For over 200 centuries, Tucson was home solely to Native Americans. It was then the Frontera del Norte of New Spain for about 40 years, then part of the Republic of Mexico for about 30 years. In 1854, Tucson became part of the United States with the Gadsden Purchase (Treaty of Mesilla).
In 2000, the racial/ethnic breakdown of Metro Tucson (Pima County) was:
• 61.48% White, Non-Hispanic, alone
• 29.34% Hispanic (can be any race)
• 2.85% Black/African American, alone
• 2.59% Native American, alone
• 1.97% Asian, alone
• 0.11% Native Hawaiian or Pacific Islander, alone
• 0.12% Other, alone (self-identified)
• 1.55% Two or more races
In 2000, Tucson was the 8th largest city in number of Native Americans. In 1990, the metro area was 23rd largest in number of Hispanics.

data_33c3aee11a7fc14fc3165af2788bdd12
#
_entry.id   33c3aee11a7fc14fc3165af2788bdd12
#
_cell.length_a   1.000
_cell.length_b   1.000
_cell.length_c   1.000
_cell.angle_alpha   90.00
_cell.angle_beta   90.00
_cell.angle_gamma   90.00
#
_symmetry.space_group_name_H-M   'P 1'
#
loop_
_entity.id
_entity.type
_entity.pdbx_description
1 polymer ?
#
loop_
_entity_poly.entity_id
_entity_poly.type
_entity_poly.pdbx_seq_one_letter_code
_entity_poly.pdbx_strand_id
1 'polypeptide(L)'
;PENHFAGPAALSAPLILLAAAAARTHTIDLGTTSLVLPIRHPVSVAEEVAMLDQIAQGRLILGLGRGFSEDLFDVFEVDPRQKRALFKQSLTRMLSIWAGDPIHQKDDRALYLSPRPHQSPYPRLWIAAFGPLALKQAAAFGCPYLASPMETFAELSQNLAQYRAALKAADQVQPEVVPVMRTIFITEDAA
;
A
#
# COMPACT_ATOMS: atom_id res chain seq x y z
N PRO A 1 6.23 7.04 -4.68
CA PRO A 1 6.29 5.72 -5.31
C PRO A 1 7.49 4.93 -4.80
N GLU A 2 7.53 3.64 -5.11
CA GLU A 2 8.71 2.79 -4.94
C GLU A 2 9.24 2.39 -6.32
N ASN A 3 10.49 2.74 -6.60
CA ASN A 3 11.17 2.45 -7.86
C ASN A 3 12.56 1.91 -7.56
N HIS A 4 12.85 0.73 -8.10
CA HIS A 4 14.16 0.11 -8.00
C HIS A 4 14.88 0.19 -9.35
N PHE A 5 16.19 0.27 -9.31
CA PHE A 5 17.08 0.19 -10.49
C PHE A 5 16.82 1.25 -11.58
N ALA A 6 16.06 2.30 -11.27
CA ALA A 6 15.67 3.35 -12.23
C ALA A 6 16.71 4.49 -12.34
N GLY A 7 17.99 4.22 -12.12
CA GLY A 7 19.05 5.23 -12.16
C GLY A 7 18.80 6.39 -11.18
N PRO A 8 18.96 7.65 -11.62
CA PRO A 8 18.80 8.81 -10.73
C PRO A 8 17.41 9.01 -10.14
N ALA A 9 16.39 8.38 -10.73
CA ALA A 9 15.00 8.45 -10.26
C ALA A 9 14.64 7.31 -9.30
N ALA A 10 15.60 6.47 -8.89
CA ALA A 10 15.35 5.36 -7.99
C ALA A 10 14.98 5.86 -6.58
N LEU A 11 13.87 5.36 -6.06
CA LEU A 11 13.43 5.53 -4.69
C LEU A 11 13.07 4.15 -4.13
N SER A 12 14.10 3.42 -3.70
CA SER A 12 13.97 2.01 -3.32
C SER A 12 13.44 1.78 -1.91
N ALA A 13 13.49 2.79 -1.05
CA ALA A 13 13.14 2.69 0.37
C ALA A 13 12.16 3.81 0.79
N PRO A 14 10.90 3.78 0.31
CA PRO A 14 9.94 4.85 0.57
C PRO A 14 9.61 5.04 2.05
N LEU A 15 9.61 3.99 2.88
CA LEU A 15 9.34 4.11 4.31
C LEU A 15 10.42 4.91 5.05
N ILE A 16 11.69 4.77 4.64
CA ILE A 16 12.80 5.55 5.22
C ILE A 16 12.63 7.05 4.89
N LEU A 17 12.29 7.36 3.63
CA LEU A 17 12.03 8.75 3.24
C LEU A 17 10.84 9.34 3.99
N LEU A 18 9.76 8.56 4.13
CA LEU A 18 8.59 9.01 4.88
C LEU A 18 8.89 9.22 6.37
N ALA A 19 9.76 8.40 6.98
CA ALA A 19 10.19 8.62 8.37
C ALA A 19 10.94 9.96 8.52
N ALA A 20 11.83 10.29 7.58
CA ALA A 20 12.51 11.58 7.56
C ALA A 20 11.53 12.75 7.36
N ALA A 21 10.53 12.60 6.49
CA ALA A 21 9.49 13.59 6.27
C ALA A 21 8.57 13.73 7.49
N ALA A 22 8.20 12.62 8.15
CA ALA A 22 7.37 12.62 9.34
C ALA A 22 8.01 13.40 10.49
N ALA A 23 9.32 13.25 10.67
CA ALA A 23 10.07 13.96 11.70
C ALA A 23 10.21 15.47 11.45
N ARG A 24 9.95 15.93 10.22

Tucson is a very diverse community and home to several hundred ancestry groups. Leading ancestry groups according to Census 2000 include: Mexican (24.4%); German (16.2%); Irish (10.6%); English (10.3%); Other Latino Groups (4.5); Italian (4.4%); American (4.1%); and French (3.1%).
Links to Additional Race and Ethnicity Information:
Racial Proportions, Tucson: 1850-2050 (PDF 14KB)
Census 2000 Factoids (PDF 32KB)
Tucson Urban Planning & Design Census 2000 Web Page (Documentation) (Internet Link)
Tucson Urban Planning & Design Census 2000 Data Page (Internet Link)
Tucson Urban Planning & Design Census 2000 Map Page (Internet Link)
American Factfinder (Internet Link)